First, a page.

MAKING AMERICA WORK
Despite the fact that life expectancies have increased, workers are retiring earlier. For example, Figure 14 shows that the labor force participation rate for men over age fifty-five fell dramatically from 1950 to the mid-1980s, and it has increased only slightly since then.
Of course, it’s great that we are living longer, and it’s wonderful that we can expect to have long and leisurely retirements. But it has led to the current financing problem. Social Security must either find new sources of revenue or cut benefits.
Worse still, the current system generally discourages elderly individuals from working. The availability of Social Security benefits at age sixty-two is a powerful incentive to retire. Moreover, once an individual has worked thirty-five years in Social-Security-covered employment, he or she is unlikely to see much of an increase in benefits from working longer.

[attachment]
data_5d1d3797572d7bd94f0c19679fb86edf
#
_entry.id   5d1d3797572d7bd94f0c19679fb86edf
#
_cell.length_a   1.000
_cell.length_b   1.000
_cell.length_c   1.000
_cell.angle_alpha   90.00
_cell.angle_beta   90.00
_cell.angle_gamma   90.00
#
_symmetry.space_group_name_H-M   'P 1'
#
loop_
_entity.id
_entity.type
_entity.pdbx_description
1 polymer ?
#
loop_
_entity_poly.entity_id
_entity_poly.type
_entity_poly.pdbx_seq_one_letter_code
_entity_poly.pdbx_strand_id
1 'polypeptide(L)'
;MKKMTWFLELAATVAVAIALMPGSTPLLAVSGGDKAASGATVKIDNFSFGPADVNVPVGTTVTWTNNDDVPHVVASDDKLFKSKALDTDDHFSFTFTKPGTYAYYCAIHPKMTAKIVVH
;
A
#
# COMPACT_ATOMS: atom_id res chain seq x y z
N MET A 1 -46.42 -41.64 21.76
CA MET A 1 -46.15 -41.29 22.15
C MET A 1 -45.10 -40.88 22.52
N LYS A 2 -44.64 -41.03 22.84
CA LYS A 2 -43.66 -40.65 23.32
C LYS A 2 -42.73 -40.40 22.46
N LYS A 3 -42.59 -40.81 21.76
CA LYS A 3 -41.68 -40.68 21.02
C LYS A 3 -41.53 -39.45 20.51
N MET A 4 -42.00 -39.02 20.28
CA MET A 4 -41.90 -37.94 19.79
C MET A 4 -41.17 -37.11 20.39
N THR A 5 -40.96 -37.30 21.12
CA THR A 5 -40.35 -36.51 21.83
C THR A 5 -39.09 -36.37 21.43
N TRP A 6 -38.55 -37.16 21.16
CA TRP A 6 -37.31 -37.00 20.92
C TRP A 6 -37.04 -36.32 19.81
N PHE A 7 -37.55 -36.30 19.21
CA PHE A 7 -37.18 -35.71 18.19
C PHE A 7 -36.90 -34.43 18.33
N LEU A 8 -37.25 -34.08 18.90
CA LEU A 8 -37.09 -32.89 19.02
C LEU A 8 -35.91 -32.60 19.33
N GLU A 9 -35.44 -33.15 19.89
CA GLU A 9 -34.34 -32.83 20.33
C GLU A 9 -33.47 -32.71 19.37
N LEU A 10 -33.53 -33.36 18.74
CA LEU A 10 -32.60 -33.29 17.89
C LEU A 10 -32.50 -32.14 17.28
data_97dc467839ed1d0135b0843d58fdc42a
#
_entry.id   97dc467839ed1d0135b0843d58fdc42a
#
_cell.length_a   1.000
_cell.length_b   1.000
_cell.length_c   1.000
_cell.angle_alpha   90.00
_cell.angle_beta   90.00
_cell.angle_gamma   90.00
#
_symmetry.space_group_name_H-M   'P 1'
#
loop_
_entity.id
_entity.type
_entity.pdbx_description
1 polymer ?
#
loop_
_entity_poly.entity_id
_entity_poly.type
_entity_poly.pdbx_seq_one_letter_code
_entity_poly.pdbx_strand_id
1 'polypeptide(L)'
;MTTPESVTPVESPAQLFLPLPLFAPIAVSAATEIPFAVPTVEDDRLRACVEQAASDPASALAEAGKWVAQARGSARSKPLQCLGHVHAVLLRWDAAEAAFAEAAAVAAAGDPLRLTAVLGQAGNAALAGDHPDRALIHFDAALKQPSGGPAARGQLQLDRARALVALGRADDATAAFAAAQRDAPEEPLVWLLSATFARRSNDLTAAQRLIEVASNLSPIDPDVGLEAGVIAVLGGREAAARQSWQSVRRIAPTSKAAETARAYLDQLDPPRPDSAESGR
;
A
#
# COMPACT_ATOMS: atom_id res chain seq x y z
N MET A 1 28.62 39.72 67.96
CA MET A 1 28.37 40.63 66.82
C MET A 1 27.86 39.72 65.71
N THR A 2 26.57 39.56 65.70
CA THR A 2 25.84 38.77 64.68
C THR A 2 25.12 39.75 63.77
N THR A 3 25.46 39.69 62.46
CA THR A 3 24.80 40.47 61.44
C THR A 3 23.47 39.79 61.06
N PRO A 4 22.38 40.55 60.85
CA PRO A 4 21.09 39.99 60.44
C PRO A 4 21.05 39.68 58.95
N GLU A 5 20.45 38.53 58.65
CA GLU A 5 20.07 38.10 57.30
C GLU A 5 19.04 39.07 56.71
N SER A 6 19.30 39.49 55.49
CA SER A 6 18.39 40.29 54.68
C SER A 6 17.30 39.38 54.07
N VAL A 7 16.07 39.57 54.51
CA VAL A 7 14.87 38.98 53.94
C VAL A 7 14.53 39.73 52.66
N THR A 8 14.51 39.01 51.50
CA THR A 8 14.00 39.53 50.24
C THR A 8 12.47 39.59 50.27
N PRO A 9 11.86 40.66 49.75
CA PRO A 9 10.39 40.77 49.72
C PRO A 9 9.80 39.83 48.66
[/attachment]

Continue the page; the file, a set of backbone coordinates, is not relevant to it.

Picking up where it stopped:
Continuing to work can also subject elderly individuals to confiscatory tax rates. Those who work past age sixty-two must pay income taxes and Social Security payroll taxes on their additional earnings. Many will also have to pay income tax on up to 85% of their Social Security benefits, and many more will lose up to one dollar of benefits for every two dollars of earnings, because of the so-called Social Security retirement earnings test. Not surprisingly, more than 56% of the elderly retire as soon as they can — at age sixty-two — and nearly 80% claim their benefits by age sixty-five. The average age at which workers claim their Social Security benefits has fallen from 68.5-years-old in 1950 to just 63.6-years-old today.